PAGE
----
“Christo Resurgenti”, by Francois Couperin (1668-1733)

This article first appeared in the April 2014 issue of the parish magazine.

St Margaret’s choir was introduced to this for the first time a couple of years ago during Lent in preparation for that year’s Easter Day service. The text is:

  • Christo resurgenti, Christo triumphanti, applaudant sydera.  Alleluia.
  • Fide vindicata, morte superata laetentur omnia.  Alleluia.

Which translates as:

  • To Christ now arisen, to Christ high in triumph, his praise the skies proclaim. Alleluia.
  • Through faith he redeems us and death has been vanquished, let all people rejoice. Alleluia.

Although I liked the sound of the piece when Jeremy first played it through on the piano at choir practice, it was not a case of ‘love at first looking’ (at the music) for me. This was largely because of the way the text of the song is laid out in the book in relation to the staves of music. Although the altos and sopranos sing different notes, the words are in unison, so to save on space the words are only printed once, between the alto and soprano staves. This doesn’t sound like a big deal, except that words are usually printed under the notes, not above, and I found it ridiculously hard to accommodate that whilst singing. To make matters worse, there are four lines of text between the lines of alto and soprano music to contend with:

  • Verse 1 Latin
  • Verse 1 English
  • Verse 2 Latin
  • Verse 2 English

So to sing verse 1 in Latin altos have to look a long way above the notes for the words. My fellow altos and I found this so hard that I remember pleading with Jeremy for the choir to be allowed to sing in English, but to no avail. Now that I know the piece well I’m glad he insisted on sticking with the original Latin text!

Almost entirely in thirds, the music itself trots along at a cracking pace with some quite tricky rhythms to fit the words to. Further, some of the alleluias have a feel of operatic laughter about them, which fits the celebratory mood, but presented yet another challenge whilst learning how to sing it.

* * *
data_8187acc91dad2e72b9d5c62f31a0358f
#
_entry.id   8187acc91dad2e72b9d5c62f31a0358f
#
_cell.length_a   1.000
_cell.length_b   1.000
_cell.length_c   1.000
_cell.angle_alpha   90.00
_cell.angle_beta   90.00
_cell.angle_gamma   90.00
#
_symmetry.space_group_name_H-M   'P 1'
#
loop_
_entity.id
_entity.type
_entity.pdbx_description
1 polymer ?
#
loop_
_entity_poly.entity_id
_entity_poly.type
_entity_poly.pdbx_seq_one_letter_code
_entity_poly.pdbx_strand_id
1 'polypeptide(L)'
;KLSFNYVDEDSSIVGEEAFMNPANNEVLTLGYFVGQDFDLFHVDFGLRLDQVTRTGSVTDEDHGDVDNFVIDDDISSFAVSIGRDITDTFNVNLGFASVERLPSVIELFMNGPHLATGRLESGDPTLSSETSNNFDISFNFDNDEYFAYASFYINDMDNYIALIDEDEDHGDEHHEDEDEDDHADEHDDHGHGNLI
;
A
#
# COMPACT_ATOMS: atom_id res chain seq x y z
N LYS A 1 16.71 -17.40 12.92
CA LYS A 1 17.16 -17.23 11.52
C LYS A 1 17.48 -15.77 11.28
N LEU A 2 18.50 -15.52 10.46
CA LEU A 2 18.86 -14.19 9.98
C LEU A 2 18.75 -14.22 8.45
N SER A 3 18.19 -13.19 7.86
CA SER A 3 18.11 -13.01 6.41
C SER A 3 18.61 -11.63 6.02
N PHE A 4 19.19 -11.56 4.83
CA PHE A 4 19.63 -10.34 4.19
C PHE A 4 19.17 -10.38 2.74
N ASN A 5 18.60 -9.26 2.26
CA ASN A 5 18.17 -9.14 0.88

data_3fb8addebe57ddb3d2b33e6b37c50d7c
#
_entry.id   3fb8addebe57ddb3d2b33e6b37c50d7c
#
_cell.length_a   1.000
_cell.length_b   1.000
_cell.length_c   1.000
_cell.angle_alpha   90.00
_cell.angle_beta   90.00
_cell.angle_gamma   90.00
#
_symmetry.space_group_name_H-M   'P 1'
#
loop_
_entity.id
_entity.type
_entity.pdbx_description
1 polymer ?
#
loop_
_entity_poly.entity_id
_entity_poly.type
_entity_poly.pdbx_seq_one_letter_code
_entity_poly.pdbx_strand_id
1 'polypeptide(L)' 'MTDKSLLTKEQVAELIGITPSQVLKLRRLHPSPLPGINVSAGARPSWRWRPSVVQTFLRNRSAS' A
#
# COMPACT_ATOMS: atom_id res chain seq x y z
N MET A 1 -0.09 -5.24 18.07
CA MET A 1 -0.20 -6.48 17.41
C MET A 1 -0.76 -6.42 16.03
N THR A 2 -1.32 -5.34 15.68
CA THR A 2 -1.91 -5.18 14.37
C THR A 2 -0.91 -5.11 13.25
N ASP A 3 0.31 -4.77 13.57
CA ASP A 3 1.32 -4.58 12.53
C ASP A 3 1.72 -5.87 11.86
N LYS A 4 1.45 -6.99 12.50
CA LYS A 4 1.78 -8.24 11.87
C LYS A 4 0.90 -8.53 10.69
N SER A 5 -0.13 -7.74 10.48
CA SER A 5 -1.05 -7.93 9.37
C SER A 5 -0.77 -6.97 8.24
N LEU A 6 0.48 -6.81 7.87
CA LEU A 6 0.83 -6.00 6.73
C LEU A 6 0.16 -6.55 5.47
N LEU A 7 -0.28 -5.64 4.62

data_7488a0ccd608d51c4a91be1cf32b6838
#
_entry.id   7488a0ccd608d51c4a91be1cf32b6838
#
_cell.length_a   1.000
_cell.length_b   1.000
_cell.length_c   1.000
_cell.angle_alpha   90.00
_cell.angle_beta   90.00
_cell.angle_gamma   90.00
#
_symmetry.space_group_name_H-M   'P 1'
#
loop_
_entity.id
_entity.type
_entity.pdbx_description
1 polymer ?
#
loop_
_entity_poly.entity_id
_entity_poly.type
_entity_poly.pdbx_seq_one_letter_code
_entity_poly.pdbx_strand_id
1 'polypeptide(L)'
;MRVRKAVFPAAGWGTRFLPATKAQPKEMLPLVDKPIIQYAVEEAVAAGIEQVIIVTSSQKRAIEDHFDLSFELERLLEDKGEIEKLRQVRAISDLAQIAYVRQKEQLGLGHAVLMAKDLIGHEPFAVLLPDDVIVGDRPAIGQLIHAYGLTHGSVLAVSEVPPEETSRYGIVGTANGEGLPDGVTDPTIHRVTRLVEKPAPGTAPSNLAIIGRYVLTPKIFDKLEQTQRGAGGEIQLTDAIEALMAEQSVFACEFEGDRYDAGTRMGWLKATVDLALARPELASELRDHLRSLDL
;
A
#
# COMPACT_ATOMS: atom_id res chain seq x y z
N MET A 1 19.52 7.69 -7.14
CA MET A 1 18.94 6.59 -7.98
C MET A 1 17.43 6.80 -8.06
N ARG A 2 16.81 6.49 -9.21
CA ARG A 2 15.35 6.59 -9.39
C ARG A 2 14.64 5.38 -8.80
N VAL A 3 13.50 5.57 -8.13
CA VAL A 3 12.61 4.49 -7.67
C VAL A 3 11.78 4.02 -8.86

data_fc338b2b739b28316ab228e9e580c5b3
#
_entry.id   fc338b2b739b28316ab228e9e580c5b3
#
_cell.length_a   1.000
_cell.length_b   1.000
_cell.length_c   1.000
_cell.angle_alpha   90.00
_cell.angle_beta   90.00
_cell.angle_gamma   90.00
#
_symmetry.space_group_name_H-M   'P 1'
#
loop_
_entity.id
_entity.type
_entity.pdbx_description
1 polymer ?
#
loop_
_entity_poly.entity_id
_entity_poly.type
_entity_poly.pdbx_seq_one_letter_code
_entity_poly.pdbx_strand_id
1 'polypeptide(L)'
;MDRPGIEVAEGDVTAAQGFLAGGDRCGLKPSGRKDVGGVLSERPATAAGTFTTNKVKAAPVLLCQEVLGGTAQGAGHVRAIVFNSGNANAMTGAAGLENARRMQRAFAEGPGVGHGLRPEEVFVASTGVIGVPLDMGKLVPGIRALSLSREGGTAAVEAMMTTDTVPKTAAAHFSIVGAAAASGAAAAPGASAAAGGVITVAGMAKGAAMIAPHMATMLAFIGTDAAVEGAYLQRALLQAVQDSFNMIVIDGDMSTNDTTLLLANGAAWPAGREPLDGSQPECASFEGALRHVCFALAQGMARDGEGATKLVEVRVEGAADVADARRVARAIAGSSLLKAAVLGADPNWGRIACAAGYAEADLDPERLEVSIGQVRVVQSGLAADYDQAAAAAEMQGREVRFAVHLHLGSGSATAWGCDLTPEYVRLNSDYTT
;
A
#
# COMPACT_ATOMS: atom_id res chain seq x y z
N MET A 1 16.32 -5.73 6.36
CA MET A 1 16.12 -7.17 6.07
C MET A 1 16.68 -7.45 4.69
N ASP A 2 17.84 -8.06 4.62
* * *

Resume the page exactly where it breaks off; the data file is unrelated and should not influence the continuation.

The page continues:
A deeper problem for me was learning the song in Lent. Of course, in order to be ready for Easter Day, we had to begin learning it then. However, the sheer joyfulness of the words in combination with particularly happy music was deeply at odds with my Lenten preparations, and so I felt significant unease with it at every rehearsal, both musically (because I found it technically demanding) and spiritually (because is was ahead of its appropriate time). As a Christian whose faith is facilitated almost entirely by music, this was a tough experience for me.

Marked ‘gracieusement’, the composer clearly intended it to be sung ‘gracefully’; it took me a fair while to achieve a state of gracefulness while singing it with so much to concentrate on!

Perseverance paid off in the end and I think the ladies of the choir gave better performances of “Christo Resurgenti” each time it was subsequently offered at Easter services.

Although the arrangement used at St Margaret’s is for two female voices, soprano and alto, there is a lovely recording of a boys choir singing “Christo Resurgenti” here.

Christo Resurgenti! Alleluia!

He is Risen Indeed! Alleluia!

Carol P

6 thoughts on ““Christo Resurgenti”, by Francois Couperin (1668-1733)

  1. You linked to a video of a DUO of boys singing “Christo Resurgenti”. The two boys were Ted Huffman and Stephen Van Dyck from their CD ” The Treble Boys: Wonder Solos and Duets”, which I have and enjoy listening to often.

    You’ll hate me for this, but my personal taste leans heavily toward the pure voices of boy trebles for sacred choral music. To me they just sound better than female sopranos and altos.


    1. Personal taste is exactly that – personal – and everyone is different. Our choir is comprised solely of altos, mezzos and sopranos so those are the arrangements we sing.


      1. You sound offended. Was I wrong to state a preference? I didn’t disparage your choir. I simply said that I prefer the treble voices of boys for sacred choral music. Historically many volumes of church music were written for boys’ voices.


      2. So glad to hear it. When you get time go to youtube and pull up King’s College Choir Roy Goodman Allegri Miserere and prepare to have your mind blown by Roy’s double high C.


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